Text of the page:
• Parents can give their kids a financial head start by opening a Roth IRA in the child’s name once the child starts earning income. This can be as little as a paper route or having your young child work for you in your business. (Check with local/state/federal laws but I think you can have your child “work” for you as young as age 7.)
  • Children over the age of 18 retain control of the account, and certain legal retrictions prevent your child or other investors from taking earnings out penalty free before the age of 59 1/2.
  • As with anything, there are exceptions to this rule. If your child becomes disabled, they may be able to make withdrawals from their Roth IRA to meet their financial needs. Roth funds can be used for educational expenses or for  purchasing a first home.

As you can see, there are many ways to save for your child’s future. It takes some investigating and research, but a bit of work up front can provide you with a reasonable way to set money aside for your children and for it to accummulate to a sizeable nest egg for your children’s future. If you are unsure of which way to save is best for you, consult with a certified financial planner for advice.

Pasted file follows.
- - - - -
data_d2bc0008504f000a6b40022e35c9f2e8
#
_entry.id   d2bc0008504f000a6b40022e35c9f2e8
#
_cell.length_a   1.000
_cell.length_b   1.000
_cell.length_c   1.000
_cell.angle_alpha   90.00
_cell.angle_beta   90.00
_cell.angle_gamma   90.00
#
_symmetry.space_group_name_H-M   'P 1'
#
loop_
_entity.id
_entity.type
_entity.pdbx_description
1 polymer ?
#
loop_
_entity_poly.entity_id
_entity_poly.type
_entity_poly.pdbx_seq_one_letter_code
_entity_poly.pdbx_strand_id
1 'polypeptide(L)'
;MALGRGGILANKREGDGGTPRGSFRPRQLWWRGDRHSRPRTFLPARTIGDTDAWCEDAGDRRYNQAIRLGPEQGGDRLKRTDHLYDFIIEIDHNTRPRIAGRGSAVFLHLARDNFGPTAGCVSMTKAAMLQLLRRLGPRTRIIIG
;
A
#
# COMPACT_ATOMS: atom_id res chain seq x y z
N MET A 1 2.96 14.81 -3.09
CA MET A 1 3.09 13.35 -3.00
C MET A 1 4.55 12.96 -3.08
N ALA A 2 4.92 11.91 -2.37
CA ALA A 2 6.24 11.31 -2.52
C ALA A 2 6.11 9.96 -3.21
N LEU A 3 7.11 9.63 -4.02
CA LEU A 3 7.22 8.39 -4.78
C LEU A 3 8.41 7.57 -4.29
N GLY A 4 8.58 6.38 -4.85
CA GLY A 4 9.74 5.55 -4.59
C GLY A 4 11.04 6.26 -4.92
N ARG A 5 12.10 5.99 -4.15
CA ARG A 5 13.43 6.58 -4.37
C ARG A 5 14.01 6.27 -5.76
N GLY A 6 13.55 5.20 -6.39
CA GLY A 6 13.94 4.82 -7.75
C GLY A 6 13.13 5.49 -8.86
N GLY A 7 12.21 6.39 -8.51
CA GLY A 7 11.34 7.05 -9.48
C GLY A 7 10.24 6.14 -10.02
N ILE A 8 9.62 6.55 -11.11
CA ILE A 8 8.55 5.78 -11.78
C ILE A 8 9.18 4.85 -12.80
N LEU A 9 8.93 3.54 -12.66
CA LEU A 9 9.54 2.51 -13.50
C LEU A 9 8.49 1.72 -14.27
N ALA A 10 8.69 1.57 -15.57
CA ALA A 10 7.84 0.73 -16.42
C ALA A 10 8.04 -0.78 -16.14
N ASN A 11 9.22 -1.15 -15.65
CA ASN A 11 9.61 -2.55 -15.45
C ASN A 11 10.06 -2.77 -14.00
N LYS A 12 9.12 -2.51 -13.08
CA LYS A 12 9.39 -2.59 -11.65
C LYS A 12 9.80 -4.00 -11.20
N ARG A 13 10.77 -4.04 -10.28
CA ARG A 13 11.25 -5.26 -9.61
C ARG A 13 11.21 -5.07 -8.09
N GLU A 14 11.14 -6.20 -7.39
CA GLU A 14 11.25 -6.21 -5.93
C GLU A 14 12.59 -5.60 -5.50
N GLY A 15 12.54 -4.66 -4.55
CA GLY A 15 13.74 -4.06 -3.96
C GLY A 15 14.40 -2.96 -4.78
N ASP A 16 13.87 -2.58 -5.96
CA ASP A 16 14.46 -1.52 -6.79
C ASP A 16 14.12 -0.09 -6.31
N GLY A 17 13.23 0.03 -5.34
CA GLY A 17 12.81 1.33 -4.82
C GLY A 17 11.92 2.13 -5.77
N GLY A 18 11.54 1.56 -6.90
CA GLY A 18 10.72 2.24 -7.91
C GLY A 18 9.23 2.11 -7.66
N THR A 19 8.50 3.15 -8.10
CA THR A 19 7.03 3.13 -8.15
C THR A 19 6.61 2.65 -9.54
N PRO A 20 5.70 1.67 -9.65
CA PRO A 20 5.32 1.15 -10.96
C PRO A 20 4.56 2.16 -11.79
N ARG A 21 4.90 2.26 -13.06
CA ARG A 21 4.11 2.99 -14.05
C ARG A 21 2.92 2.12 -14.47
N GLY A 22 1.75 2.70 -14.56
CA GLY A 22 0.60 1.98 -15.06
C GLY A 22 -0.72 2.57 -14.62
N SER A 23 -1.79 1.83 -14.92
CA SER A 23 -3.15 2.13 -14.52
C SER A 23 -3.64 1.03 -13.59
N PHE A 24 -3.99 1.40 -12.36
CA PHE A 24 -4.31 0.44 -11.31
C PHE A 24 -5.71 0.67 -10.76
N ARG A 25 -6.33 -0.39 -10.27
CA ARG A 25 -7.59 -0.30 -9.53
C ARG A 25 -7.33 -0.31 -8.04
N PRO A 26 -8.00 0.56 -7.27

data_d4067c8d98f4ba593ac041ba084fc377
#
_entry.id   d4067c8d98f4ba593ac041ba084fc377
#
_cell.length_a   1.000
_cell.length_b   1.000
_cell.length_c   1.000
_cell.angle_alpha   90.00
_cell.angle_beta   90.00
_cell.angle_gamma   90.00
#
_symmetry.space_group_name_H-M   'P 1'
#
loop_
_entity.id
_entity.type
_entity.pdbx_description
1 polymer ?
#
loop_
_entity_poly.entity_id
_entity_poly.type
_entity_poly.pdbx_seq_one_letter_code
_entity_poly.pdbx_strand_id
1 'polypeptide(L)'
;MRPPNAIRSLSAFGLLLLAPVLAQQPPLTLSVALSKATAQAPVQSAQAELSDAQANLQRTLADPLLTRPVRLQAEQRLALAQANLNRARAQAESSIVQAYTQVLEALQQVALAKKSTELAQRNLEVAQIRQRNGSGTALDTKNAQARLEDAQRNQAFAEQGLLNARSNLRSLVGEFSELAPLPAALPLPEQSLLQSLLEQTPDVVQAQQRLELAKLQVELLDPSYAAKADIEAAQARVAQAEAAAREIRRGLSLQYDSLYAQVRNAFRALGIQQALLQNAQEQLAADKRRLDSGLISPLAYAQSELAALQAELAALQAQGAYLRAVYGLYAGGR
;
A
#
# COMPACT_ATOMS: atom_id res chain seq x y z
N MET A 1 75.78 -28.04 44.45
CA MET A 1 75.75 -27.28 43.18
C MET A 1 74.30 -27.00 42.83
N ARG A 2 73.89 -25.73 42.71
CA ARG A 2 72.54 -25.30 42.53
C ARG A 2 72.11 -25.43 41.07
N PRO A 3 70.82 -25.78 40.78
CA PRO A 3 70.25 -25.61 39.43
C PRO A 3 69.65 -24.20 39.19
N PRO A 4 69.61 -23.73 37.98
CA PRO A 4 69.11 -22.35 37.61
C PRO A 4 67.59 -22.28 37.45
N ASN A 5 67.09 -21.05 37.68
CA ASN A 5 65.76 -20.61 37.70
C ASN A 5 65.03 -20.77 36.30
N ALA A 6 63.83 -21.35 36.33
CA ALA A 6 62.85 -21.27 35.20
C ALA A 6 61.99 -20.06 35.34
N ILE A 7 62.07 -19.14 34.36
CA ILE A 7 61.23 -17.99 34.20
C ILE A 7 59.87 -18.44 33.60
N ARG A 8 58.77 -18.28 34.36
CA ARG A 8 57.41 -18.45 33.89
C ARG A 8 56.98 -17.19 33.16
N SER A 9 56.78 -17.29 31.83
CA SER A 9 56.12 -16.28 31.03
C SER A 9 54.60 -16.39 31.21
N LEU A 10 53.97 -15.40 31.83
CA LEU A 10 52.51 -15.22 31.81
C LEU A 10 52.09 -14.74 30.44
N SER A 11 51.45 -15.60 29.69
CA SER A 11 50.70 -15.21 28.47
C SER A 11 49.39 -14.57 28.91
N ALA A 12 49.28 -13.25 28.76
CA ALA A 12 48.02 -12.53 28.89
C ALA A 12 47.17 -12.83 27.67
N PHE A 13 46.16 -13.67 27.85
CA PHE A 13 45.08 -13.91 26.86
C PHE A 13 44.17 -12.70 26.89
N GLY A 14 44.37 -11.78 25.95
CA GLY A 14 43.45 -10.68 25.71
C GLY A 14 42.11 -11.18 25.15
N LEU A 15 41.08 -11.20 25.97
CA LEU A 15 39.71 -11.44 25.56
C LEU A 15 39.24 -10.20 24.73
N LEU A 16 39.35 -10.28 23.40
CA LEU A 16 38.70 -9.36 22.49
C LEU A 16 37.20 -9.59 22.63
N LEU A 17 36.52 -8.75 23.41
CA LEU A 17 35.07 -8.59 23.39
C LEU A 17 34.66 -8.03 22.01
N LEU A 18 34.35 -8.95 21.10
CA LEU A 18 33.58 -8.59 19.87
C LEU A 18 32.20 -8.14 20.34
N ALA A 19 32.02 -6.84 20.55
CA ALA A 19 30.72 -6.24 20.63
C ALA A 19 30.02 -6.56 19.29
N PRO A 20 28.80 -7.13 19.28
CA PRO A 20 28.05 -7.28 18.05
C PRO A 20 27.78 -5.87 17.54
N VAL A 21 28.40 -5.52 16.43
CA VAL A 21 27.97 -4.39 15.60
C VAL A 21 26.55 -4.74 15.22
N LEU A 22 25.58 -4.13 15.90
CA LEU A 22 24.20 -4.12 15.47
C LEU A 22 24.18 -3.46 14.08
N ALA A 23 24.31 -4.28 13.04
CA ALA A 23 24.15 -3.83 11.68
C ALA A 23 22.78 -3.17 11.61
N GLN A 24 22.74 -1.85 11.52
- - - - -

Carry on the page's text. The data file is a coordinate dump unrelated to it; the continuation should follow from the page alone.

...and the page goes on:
References
Bankrate.com

Edward Jones

Fairmark.com

Mamas on Bedrest: Babies or Bankruptcy?

December 9th, 2011

They are e-mails that just break my heart.

“I have just learned that I am pregnant with triplets and have been put on bed rest for the remainder of my pregnancy. This is a huge financial blow as we were living paycheck to paycheck when I was working and barely making it. We  didn’t plan this pregnancy, and we knew that it would be a financial stretch. But Triplets??? I am completely overwhelmed! I have no idea how we’ll make it.”

At a time when this mama to be should be experiencing great joy, she is instead overwhelmed and quite possibly panicked. More and more I see couples delaying childbearing or abandoning the families of their dreams due to finances. But sometimes, as the above e-mail illustrates, life just throws  you a curve.